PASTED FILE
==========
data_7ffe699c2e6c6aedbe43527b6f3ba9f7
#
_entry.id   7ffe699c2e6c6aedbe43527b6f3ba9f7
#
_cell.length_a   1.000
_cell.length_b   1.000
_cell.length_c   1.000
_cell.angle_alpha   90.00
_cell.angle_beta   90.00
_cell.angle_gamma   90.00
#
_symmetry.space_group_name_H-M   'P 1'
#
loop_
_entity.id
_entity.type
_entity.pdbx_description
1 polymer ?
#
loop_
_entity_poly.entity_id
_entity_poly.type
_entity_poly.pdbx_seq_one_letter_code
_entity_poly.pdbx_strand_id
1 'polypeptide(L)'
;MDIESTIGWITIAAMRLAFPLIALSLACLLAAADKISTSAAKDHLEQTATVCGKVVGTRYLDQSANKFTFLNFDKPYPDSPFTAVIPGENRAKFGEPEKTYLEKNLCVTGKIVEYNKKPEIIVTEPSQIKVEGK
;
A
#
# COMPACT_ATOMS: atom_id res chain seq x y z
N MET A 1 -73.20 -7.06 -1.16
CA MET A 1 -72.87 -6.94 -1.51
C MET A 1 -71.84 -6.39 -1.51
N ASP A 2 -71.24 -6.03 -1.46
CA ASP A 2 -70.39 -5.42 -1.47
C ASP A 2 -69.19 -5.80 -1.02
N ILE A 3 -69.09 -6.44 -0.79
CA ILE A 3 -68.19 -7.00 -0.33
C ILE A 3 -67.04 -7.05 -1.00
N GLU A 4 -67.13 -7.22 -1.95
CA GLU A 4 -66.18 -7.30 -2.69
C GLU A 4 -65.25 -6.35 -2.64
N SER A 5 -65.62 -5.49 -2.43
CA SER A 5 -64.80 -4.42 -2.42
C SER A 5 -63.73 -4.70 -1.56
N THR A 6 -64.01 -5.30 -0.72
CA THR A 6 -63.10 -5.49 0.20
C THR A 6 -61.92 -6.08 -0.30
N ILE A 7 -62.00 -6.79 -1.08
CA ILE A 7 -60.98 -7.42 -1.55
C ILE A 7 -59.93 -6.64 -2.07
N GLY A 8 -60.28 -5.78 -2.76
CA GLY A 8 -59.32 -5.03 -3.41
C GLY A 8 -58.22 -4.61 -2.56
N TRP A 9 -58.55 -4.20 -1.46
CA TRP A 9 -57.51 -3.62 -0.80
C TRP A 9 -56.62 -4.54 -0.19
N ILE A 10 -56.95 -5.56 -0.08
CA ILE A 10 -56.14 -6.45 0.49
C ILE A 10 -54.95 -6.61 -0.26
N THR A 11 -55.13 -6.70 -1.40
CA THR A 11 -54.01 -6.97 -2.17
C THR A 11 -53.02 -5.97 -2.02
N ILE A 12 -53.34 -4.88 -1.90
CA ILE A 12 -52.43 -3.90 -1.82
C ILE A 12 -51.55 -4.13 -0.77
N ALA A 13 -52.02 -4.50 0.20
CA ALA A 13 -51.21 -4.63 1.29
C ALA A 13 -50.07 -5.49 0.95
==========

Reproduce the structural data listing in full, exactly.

data_7ffe699c2e6c6aedbe43527b6f3ba9f7
#
_entry.id   7ffe699c2e6c6aedbe43527b6f3ba9f7
#
_cell.length_a   1.000
_cell.length_b   1.000
_cell.length_c   1.000
_cell.angle_alpha   90.00
_cell.angle_beta   90.00
_cell.angle_gamma   90.00
#
_symmetry.space_group_name_H-M   'P 1'
#
loop_
_entity.id
_entity.type
_entity.pdbx_description
1 polymer ?
#
loop_
_entity_poly.entity_id
_entity_poly.type
_entity_poly.pdbx_seq_one_letter_code
_entity_poly.pdbx_strand_id
1 'polypeptide(L)'
;MDIESTIGWITIAAMRLAFPLIALSLACLLAAADKISTSAAKDHLEQTATVCGKVVGTRYLDQSANKFTFLNFDKPYPDSPFTAVIPGENRAKFGEPEKTYLEKNLCVTGKIVEYNKKPEIIVTEPSQIKVEGK
;
A
#
# COMPACT_ATOMS: atom_id res chain seq x y z
N MET A 1 -73.20 -7.06 -1.16
CA MET A 1 -72.87 -6.94 -1.51
C MET A 1 -71.84 -6.39 -1.51
N ASP A 2 -71.24 -6.03 -1.46
CA ASP A 2 -70.39 -5.42 -1.47
C ASP A 2 -69.19 -5.80 -1.02
N ILE A 3 -69.09 -6.44 -0.79
CA ILE A 3 -68.19 -7.00 -0.33
C ILE A 3 -67.04 -7.05 -1.00
N GLU A 4 -67.13 -7.22 -1.95
CA GLU A 4 -66.18 -7.30 -2.69
C GLU A 4 -65.25 -6.35 -2.64
N SER A 5 -65.62 -5.49 -2.43
CA SER A 5 -64.80 -4.42 -2.42
C SER A 5 -63.73 -4.70 -1.56
N THR A 6 -64.01 -5.30 -0.72
CA THR A 6 -63.10 -5.49 0.20
C THR A 6 -61.92 -6.08 -0.30
N ILE A 7 -62.00 -6.79 -1.08
CA ILE A 7 -60.98 -7.42 -1.55
C ILE A 7 -59.93 -6.64 -2.07
N GLY A 8 -60.28 -5.78 -2.76
CA GLY A 8 -59.32 -5.03 -3.41
C GLY A 8 -58.22 -4.61 -2.56
N TRP A 9 -58.55 -4.20 -1.46
CA TRP A 9 -57.51 -3.62 -0.80
C TRP A 9 -56.62 -4.54 -0.19
N ILE A 10 -56.95 -5.56 -0.08
CA ILE A 10 -56.14 -6.45 0.49
C ILE A 10 -54.95 -6.61 -0.26
N THR A 11 -55.13 -6.70 -1.40
CA THR A 11 -54.01 -6.97 -2.17
C THR A 11 -53.02 -5.97 -2.02
N ILE A 12 -53.34 -4.88 -1.90
CA ILE A 12 -52.43 -3.90 -1.82
C ILE A 12 -51.55 -4.13 -0.77
N ALA A 13 -52.02 -4.50 0.20
CA ALA A 13 -51.21 -4.63 1.29
C ALA A 13 -50.07 -5.49 0.95